- It may not be safe for infants under 2 years since it may have bacteria that cause botulism
- Honey is sticky, and it easily messes up utensils in the kitchen
What you need to know about sugar
Sugar is another calorie-dense carbohydrate used as a sweetener in the food industry. Like honey, it comprises glucose and fructose and equally causes sugar and insulin spikes when consumed in excess amounts. Since sugar is used in making candies, one can easily consume more than planned through these products. As such, it is critical to read through the ingredient list to be sure of what you are taking.
Like honey, there are various types of sugar, including white, raw, and brown sugar. All these are made from sugar cane and sugar beet plants and undergo multistage processing before becoming the granulated table sugar we enjoy. White sugar is what we typically use at home, but it is called raw when it is not fully processed. Contrastingly, brown sugar is a mixture of white sugar and molasses and is also fortified with some trace nutrients because of the molasses.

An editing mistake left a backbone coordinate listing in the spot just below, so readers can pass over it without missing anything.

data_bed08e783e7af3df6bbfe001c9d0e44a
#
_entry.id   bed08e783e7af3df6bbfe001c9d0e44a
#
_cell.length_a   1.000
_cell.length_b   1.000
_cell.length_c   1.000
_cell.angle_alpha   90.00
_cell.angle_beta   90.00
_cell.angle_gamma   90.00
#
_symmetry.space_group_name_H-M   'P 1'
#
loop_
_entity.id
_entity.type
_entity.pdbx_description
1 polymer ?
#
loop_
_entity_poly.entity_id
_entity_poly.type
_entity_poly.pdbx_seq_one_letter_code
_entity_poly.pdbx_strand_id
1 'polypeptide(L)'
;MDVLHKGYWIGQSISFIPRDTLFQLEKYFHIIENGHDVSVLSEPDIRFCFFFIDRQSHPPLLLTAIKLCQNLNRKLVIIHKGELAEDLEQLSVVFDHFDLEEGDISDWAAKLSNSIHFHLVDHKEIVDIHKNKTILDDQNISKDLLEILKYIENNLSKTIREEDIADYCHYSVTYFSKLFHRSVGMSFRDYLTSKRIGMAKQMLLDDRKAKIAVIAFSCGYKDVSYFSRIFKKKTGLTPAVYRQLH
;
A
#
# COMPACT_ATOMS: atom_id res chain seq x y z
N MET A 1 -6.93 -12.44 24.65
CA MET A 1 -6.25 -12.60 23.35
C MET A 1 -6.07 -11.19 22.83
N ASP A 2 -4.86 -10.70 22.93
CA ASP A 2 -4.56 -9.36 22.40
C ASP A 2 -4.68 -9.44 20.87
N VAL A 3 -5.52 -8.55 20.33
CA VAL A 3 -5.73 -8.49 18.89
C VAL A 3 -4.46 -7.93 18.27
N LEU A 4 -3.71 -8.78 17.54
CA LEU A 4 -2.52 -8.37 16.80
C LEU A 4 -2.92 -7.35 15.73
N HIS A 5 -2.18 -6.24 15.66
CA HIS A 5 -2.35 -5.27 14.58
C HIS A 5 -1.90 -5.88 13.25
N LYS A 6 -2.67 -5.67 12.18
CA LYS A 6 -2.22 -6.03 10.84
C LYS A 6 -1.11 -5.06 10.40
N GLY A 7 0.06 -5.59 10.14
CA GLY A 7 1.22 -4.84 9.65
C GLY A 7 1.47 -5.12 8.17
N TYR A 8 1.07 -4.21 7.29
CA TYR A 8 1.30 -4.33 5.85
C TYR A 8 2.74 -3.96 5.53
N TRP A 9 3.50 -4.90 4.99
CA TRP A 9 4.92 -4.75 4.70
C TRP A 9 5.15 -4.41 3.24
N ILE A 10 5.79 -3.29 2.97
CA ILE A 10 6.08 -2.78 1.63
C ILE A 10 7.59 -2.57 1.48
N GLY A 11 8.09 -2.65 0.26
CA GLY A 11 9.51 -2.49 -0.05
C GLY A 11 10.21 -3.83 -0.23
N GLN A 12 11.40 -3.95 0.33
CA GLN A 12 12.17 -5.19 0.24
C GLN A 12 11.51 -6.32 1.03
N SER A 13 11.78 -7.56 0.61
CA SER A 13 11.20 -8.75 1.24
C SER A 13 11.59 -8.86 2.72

Why is sugar an ideal sweetener?
Sugar is used at home and in the baking industry because it is an ideal sweetener. This is because;
- It is naturally occurring in the sugar beets and canes, and it only has to be extracted and concentrated
- It is somewhat cheaply sold because of being naturally available
- It packs 16 calories per tablespoon (6 calories less than honey), meaning that consuming it in moderation may not lead to weight gain issues
- It has a longer shelf life; hence can stay usable for long
What are the drawbacks of sugar?
Despite the perks associated with sugar described above, the sweetener also has its flip side. For instance,